We went to court today. Nothing happened in Nic’s case. Not that I could really post about anything anyway. Nic now has his own lawyer…I think this is a good thing.
Here’s the setup. We are in the Baxer County courthouse on the 3rd floor which has two family courtrooms. We are waiting in the hall with about 7 other families and all the lawyers representing all the parties. The scene was sad. There were mothers who were crying, clearly fearful of what they were facing. It was clear from the solemn faces who the parent’s in the crowd were.
The bailiff was loudly yelling names, “Rodriguez. Your case is up. Rodriguez”. The lawyers are all hobnobbing (by the way, I always said I wanted to become a lawyer…now I want to even more. Dennis thinks that means I’ll just be on my phone all the time…probably). This was a long busy hallway. We were sitting on a hard wooden bench. The way the courtroom works is, you enter through one door, into a little “hall” then walk through another door into the courtroom. When the hearing is complete you exit at the other end of the room, through a door into a little hallway then out another door into the large hallway.
We had been standing in the hall for about 15 minutes when four court officers and a woman burst out of the courtroom exit door. The woman was wailing hysterically. The security officers were not touching her but were trying to “move” her along. She was wailing and had her face pressed against the wall with her arms up covering her face. She was clearly extremely distraught.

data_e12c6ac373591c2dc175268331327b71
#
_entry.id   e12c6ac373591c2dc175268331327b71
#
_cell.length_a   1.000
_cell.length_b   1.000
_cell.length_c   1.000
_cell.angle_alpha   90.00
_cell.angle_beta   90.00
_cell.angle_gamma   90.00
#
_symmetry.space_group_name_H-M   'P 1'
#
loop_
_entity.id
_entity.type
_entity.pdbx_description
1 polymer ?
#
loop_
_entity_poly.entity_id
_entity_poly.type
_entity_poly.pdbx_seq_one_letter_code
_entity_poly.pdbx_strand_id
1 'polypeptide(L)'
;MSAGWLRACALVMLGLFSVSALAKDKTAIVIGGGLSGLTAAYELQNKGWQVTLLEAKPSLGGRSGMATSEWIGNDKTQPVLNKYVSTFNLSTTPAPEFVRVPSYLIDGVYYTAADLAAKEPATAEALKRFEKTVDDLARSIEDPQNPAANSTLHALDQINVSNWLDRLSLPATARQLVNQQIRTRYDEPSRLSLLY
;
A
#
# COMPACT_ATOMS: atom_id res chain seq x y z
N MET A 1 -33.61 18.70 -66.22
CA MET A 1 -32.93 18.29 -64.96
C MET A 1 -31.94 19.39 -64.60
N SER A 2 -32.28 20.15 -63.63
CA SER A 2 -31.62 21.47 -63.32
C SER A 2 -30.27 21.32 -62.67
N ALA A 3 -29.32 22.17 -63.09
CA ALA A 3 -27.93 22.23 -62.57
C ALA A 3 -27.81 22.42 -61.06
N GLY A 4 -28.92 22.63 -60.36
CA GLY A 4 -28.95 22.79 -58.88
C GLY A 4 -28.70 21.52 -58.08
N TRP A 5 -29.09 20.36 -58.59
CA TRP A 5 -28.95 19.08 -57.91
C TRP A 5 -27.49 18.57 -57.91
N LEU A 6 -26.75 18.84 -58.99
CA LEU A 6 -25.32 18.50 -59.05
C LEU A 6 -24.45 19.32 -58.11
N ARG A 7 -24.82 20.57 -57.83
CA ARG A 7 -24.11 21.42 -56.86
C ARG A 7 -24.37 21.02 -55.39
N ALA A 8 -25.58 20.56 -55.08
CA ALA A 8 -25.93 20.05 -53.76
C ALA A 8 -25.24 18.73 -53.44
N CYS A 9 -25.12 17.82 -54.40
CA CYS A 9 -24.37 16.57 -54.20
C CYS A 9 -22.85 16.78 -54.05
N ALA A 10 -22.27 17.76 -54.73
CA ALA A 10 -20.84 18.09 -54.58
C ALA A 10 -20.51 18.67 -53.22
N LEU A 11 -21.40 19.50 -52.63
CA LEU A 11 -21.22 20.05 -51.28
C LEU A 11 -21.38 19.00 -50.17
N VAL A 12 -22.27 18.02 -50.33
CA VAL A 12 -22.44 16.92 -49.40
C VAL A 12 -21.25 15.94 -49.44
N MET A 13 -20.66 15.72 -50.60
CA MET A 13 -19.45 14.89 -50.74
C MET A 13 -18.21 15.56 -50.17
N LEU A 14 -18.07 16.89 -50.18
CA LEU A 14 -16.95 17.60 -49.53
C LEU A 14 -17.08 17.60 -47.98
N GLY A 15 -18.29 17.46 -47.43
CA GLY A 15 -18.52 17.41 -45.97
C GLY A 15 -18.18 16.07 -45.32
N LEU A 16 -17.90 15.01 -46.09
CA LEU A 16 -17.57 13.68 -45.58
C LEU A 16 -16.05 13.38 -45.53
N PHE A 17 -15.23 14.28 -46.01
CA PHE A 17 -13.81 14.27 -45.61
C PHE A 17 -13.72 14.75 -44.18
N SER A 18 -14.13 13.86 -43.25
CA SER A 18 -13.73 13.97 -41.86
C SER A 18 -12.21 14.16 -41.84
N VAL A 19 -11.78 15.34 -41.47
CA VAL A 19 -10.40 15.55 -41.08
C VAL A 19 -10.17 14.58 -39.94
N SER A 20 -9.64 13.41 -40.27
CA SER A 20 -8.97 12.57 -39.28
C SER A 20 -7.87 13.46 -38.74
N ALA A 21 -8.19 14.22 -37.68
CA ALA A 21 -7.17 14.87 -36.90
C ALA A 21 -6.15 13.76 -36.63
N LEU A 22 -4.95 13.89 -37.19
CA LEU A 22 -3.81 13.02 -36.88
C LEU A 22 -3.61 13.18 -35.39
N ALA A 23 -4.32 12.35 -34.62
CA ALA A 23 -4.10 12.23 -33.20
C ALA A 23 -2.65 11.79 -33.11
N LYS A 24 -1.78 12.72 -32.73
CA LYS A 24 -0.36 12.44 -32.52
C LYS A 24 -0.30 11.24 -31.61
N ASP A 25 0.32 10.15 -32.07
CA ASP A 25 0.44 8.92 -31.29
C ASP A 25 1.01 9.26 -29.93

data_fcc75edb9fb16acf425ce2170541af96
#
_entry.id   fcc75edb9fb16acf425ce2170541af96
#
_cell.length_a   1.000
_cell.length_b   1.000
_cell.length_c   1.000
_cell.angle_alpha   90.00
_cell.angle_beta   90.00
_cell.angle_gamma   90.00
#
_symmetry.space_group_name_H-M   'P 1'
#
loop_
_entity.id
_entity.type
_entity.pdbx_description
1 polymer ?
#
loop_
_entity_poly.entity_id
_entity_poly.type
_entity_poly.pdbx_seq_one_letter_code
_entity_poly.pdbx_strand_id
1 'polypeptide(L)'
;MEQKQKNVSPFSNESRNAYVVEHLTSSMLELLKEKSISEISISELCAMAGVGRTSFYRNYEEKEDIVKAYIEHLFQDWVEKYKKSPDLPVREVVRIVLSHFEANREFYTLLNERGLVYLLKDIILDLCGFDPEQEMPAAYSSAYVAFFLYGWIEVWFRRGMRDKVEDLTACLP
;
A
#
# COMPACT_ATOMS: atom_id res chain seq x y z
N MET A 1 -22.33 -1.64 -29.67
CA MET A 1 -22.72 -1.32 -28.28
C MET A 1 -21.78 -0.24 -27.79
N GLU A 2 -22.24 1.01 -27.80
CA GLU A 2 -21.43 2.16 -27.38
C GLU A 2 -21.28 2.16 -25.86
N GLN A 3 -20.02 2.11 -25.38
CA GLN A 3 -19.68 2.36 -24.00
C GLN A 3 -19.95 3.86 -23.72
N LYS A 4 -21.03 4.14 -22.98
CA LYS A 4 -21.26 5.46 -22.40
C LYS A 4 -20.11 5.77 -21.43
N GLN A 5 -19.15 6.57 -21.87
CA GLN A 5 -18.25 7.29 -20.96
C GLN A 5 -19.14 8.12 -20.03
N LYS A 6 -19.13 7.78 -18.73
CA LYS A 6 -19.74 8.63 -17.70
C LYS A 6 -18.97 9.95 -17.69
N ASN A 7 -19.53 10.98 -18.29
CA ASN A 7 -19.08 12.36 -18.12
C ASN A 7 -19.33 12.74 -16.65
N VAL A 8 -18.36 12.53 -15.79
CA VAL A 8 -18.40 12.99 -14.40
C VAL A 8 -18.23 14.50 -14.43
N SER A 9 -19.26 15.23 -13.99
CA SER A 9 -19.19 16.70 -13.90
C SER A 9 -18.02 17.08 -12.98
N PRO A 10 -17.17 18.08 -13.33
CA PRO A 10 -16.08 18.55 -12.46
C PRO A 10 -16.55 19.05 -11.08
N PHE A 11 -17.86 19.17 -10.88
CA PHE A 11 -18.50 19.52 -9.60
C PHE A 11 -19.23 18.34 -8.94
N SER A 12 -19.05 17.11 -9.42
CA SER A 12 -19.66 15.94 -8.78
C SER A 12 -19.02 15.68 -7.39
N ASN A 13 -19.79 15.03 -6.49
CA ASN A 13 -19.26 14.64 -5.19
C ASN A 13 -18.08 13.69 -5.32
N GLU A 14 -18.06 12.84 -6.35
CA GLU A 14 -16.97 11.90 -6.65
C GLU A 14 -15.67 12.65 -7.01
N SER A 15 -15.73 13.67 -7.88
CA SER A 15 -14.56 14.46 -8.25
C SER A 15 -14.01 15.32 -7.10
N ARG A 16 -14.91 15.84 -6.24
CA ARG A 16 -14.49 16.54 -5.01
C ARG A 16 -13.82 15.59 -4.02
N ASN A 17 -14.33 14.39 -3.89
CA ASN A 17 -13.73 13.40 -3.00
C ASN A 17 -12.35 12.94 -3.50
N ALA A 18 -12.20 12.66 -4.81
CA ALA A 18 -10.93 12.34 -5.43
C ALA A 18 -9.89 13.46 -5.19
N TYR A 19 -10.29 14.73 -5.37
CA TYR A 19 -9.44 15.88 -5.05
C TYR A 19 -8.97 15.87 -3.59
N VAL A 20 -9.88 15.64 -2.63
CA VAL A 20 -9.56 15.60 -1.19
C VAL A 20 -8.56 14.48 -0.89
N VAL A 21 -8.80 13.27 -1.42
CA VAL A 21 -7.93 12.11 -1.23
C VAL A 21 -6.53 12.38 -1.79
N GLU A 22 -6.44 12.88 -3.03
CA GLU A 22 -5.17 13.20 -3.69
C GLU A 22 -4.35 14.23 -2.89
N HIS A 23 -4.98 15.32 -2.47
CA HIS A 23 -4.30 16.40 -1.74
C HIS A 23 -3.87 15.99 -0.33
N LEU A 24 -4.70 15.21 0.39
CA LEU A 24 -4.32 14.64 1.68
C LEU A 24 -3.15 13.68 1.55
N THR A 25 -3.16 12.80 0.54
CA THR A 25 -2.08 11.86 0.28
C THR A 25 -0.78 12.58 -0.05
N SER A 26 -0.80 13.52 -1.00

At the time we are chatting with Nic’s new lawyer and he mumbles under his breath, “just do your services”. Another lawyer comes over and they start talking about how the woman hasn’t been doing the services recommended by the Department of Family and Protective services and the court and her children were not being returned to her.
All of the sudden, a loud voice rose above the noise of the crowded hallway, “They are taking babies away from people. Don’t go in there. They are taking people’s babies.” Her voice rang out desperation tempered by sadness. Her voice was like a cry in the wilderness. She had clearly missed her prophetic calling. Although the mothers in the crowd may have felt a twinge of sympathy for her, the lawyers and caseworkers clearly felt the outcome was just and expected.
I have plenty of opinions about the system. Most of them not great. My experience has been that too often children are being returned to parents are not fit or sober. That’s just me. I would rather see the system err on the side of the caution than to return a child too soon to an environment that could be dangerous.
Around noon, the corridors of the courthouse began to empty. In fact, it began to look like a state holiday. (I guess the judges and lawyers all go to lunch..who knew they needed to eat.). We were waiting near the information desk and I overheard the staff talking to some of the security officers. One of the officers said, “I can’t believe she (the officer escorting the lady) didn’t taser her. I would have tazed her”. It did take them quiet a while to get her escorted out.
Although there was drama in the courthouse today, it wasn’t our drama. It isn’t surprising that a courthouse, especially one dealing with family situations would have drama in it’s halls. A family court without drama would be like Thanksgiving without drama (or gossip…not my family of course.)